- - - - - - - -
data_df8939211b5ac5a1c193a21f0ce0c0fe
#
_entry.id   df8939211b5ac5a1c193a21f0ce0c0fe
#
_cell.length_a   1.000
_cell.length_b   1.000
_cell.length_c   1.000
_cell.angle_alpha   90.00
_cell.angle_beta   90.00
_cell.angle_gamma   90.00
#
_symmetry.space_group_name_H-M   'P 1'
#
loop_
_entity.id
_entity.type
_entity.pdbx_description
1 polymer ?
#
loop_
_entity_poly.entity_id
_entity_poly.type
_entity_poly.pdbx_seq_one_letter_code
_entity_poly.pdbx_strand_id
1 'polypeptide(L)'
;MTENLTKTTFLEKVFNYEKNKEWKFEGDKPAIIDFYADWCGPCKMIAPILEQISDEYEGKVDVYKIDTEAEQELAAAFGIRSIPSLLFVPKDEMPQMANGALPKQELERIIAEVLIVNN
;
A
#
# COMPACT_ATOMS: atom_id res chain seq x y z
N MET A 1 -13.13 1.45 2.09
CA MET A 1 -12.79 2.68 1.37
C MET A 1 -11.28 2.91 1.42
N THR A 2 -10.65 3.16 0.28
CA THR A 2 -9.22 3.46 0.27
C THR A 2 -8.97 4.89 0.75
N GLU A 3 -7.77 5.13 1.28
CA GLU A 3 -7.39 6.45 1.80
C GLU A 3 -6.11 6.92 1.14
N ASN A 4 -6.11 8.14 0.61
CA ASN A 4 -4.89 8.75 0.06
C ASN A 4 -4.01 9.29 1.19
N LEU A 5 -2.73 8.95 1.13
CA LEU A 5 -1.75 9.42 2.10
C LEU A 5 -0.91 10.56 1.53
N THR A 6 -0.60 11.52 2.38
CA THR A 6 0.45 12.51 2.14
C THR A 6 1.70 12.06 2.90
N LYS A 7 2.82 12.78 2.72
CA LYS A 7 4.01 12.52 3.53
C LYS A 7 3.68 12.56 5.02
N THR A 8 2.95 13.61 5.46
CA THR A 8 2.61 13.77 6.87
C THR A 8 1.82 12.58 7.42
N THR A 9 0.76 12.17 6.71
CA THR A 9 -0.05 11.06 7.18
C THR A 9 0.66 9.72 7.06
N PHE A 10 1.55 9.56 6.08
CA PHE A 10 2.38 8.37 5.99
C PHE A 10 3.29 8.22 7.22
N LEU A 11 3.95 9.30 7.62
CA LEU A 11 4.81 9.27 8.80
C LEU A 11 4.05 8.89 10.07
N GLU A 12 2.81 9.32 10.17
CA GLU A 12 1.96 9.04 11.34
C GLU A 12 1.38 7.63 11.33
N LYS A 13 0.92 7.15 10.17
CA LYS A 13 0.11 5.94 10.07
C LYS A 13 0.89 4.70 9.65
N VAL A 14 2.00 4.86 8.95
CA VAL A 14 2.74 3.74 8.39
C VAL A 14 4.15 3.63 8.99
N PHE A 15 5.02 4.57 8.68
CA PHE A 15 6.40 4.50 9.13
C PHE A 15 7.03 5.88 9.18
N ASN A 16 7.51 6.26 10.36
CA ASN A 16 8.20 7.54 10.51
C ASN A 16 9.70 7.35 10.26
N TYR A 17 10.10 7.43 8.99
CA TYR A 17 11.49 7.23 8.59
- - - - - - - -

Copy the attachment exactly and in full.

data_df8939211b5ac5a1c193a21f0ce0c0fe
#
_entry.id   df8939211b5ac5a1c193a21f0ce0c0fe
#
_cell.length_a   1.000
_cell.length_b   1.000
_cell.length_c   1.000
_cell.angle_alpha   90.00
_cell.angle_beta   90.00
_cell.angle_gamma   90.00
#
_symmetry.space_group_name_H-M   'P 1'
#
loop_
_entity.id
_entity.type
_entity.pdbx_description
1 polymer ?
#
loop_
_entity_poly.entity_id
_entity_poly.type
_entity_poly.pdbx_seq_one_letter_code
_entity_poly.pdbx_strand_id
1 'polypeptide(L)'
;MTENLTKTTFLEKVFNYEKNKEWKFEGDKPAIIDFYADWCGPCKMIAPILEQISDEYEGKVDVYKIDTEAEQELAAAFGIRSIPSLLFVPKDEMPQMANGALPKQELERIIAEVLIVNN
;
A
#
# COMPACT_ATOMS: atom_id res chain seq x y z
N MET A 1 -13.13 1.45 2.09
CA MET A 1 -12.79 2.68 1.37
C MET A 1 -11.28 2.91 1.42
N THR A 2 -10.65 3.16 0.28
CA THR A 2 -9.22 3.46 0.27
C THR A 2 -8.97 4.89 0.75
N GLU A 3 -7.77 5.13 1.28
CA GLU A 3 -7.39 6.45 1.80
C GLU A 3 -6.11 6.92 1.14
N ASN A 4 -6.11 8.14 0.61
CA ASN A 4 -4.89 8.75 0.06
C ASN A 4 -4.01 9.29 1.19
N LEU A 5 -2.73 8.95 1.13
CA LEU A 5 -1.75 9.42 2.10
C LEU A 5 -0.91 10.56 1.53
N THR A 6 -0.60 11.52 2.38
CA THR A 6 0.45 12.51 2.14
C THR A 6 1.70 12.06 2.90
N LYS A 7 2.82 12.78 2.72
CA LYS A 7 4.01 12.52 3.53
C LYS A 7 3.68 12.56 5.02
N THR A 8 2.95 13.61 5.46
CA THR A 8 2.61 13.77 6.87
C THR A 8 1.82 12.58 7.42
N THR A 9 0.76 12.17 6.71
CA THR A 9 -0.05 11.06 7.18
C THR A 9 0.66 9.72 7.06
N PHE A 10 1.55 9.56 6.08
CA PHE A 10 2.38 8.37 5.99
C PHE A 10 3.29 8.22 7.22
N LEU A 11 3.95 9.30 7.62
CA LEU A 11 4.81 9.27 8.80
C LEU A 11 4.05 8.89 10.07
N GLU A 12 2.81 9.32 10.17
CA GLU A 12 1.96 9.04 11.34
C GLU A 12 1.38 7.63 11.33
N LYS A 13 0.92 7.15 10.17
CA LYS A 13 0.11 5.94 10.07
C LYS A 13 0.89 4.70 9.65
N VAL A 14 2.00 4.86 8.95
CA VAL A 14 2.74 3.74 8.39
C VAL A 14 4.15 3.63 8.99
N PHE A 15 5.02 4.57 8.68
CA PHE A 15 6.40 4.50 9.13
C PHE A 15 7.03 5.88 9.18
N ASN A 16 7.51 6.26 10.36
CA ASN A 16 8.20 7.54 10.51
C ASN A 16 9.70 7.35 10.26
N TYR A 17 10.10 7.43 8.99
CA TYR A 17 11.49 7.23 8.59